Paul has played a leading role in education reform in Massachusetts since the 1980s. He has been a teacher and an administrator, led business efforts to advance education and, as co-founder of the Massachusetts Business Alliance for Education, was deeply involved in the design and implementation of the Education Reform Act of 1993, the Commonwealth’s landmark initiative to establish standards and accountability. He is a national leader on time and learning, educational improvement and community engagement.
David Shulenburger is the Association of Public and Land-grant Universities’ (APLU) first Vice President for Academic Affairs. His immediate areas of concentration are on accountability and assessment in higher education and on the economics of higher education. Before joining APLU in June 2006, David Shulenburger was Provost and Executive Vice Chancellor of the University of Kansas. He served there as chief academic officer for thirteen years. He came to the University in 1974 as an assistant professor and now holds the emeritus professor title. He received his Ph.D. and master's degrees from the University of Illinois and his undergraduate degree from Lenoir Rhyne College. He previously served as a faculty member at Clemson University and as a labor economist for the U.S. Department of Labor.
His current research and writing focus on accountability, the economics of universities and of scholarly communications. He has been active nationally and internationally as an advocate for reform in the areas of accountability, scholarly communication and academic accreditation.
He was chair of the Board of Directors of the Center for Research Libraries from 2005–07, and a member of that board from 2001–09, the National Commission on Writing, and a Consulting Editor for Change Magazine. He was Chair of the National Association of State Universities and Land-Grant Colleges Council on Academic Affairs in 2000–2001, a member of the BioOne board and of the Kansas Technology Enterprise Corporation.
Jack M. Wilson is the 25th President of the five-campus, 66,000-student University of Massachusetts System. He has led UMass since September 2, 2003. During his career, Wilson has held positions as Professor of Physics, Department Chair, Research Center Director, Dean, Vice President, Provost, and a private sector entrepreneur. At the University of Massachusetts, he was previously the Vice President for Academic Affairs and founding CEO of UMassOnline.
Prior to arriving at UMass, Wilson was the J. Erik Jonsson '22 Distinguished Professor of Physics, Engineering Science, Information Technology, and Management at Rensselaer Polytechnic Institute, where he held positions as Dean, Research Center Director, and Provost. Before being appointed at Rensselaer, he served at the University of Maryland, College Park, and as an officer of the American Association of Physics Teachers, the American Institute of Physics, and the American Physical Society.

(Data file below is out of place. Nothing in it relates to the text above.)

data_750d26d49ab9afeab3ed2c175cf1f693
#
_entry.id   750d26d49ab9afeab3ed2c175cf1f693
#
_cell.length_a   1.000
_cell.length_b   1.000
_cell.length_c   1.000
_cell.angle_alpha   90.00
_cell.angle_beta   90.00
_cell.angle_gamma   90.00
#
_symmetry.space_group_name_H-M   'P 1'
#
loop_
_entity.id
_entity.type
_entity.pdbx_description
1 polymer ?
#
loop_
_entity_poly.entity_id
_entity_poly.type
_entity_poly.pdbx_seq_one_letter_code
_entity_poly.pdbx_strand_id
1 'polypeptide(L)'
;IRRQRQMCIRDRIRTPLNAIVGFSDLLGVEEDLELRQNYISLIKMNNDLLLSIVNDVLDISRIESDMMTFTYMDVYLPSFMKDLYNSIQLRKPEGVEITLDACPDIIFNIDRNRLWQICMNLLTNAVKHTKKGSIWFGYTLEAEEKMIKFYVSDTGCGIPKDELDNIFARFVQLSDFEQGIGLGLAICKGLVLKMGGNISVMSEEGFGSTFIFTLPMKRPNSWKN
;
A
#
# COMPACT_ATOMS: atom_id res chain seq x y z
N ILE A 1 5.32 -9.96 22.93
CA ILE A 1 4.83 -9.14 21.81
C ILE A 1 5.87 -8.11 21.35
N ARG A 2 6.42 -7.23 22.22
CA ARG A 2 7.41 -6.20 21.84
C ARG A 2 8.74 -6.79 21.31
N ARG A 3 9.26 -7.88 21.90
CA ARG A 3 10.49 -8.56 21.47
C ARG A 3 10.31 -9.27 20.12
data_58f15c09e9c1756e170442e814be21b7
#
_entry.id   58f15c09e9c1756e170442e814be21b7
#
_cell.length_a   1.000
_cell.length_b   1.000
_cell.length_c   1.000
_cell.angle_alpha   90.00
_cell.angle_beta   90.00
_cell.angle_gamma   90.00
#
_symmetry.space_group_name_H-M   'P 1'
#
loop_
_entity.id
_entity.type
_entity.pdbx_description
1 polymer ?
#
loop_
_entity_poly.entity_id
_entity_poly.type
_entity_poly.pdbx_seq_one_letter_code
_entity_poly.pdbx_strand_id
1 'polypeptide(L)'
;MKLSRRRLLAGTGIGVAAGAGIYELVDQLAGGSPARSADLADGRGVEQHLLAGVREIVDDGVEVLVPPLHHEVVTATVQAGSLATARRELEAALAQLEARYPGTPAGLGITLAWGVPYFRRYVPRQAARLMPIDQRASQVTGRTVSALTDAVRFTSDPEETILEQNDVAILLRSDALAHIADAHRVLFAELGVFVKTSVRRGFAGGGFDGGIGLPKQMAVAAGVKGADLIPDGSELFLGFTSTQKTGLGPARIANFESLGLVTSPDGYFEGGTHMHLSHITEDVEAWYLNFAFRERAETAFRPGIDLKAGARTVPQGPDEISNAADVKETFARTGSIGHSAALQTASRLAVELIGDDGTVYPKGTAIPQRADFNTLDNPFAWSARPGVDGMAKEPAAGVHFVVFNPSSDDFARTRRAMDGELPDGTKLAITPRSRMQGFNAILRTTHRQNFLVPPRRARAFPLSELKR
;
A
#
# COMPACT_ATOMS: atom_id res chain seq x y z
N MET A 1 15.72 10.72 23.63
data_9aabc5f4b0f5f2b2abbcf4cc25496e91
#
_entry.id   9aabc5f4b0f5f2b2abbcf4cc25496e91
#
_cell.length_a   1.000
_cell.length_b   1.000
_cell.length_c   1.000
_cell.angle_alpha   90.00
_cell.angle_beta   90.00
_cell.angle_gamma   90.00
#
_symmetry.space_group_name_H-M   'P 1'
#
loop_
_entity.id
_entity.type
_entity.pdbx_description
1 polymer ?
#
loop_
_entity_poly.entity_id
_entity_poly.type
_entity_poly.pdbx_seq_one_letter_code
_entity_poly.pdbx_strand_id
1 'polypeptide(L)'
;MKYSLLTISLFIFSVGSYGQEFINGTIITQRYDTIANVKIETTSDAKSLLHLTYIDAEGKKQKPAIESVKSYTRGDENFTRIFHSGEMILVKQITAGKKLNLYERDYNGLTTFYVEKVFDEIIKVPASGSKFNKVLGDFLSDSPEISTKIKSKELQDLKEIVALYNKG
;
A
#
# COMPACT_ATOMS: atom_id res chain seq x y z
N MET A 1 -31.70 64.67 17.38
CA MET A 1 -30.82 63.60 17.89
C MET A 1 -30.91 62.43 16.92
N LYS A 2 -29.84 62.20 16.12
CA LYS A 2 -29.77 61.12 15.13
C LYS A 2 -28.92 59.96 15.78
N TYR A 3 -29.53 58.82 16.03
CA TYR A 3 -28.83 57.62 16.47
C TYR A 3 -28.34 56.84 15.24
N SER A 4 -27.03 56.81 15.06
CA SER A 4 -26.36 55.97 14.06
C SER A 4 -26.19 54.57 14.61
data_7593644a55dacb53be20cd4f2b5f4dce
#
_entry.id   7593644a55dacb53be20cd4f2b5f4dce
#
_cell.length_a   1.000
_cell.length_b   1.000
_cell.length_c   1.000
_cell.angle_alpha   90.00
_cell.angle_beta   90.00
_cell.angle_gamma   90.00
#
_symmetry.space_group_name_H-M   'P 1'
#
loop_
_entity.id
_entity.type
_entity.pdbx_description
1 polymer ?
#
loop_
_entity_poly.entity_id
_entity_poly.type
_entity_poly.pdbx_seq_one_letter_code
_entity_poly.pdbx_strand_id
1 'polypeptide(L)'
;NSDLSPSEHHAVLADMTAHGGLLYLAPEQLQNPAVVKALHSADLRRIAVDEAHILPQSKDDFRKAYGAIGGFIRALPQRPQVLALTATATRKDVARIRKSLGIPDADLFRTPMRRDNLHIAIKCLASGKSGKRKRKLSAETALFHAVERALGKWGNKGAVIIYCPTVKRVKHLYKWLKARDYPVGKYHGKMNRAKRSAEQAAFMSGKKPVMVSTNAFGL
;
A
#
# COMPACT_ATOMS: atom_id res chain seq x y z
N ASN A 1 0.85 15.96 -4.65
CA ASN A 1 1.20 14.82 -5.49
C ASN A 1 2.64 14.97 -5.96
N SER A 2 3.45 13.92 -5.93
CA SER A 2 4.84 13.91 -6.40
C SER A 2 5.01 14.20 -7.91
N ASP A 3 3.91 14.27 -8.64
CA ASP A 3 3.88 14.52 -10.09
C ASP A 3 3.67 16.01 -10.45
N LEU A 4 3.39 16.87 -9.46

At the University of Massachusetts, Wilson called for a rededication to the land grant mission of accessibility, research and discovery in the public interest, as it might be viewed in the context of a modern innovative society. He emphasized the critical role that the University plays as the state's innovation engine, asserting that: "The path to economic and social development in Massachusetts goes through the University of Massachusetts."
Research activity at UMass has grown by $165 million during Jack Wilson's presidency with expenditures rising from $324 million in Fiscal Year 2003 to $489 million in Fiscal Year 2009. UMass now ranks in the Top 10 nationally in generating licensing and royalty income from faculty inventions and discoveries. Annual intellectual property income has risen from $20 million as President Wilson was taking office to $73 million during Fiscal Year 2009.
As founding CEO of UMassOnline, President Wilson built the system-wide initiative into one of the largest externally directed online education programs in the United States, which offers more than 92 fully accredited degree and certificate programs serving over 45,000 enrollees. Since its inception in early 2001, the online consortium has achieved double-digit growth in both enrollments and revenues.
President Wilson is nationally and internationally known for his leadership in the reform of higher education initiatives. He won the Theodore Hesburgh Award, the Boeing Award, and the Pew Charitable Trust Prize for his innovative programs. Wilson was awarded an Outstanding Civilian Service Medal by the U.S. Army for service to the Army Education program. He is a Fellow of the American Physical Society.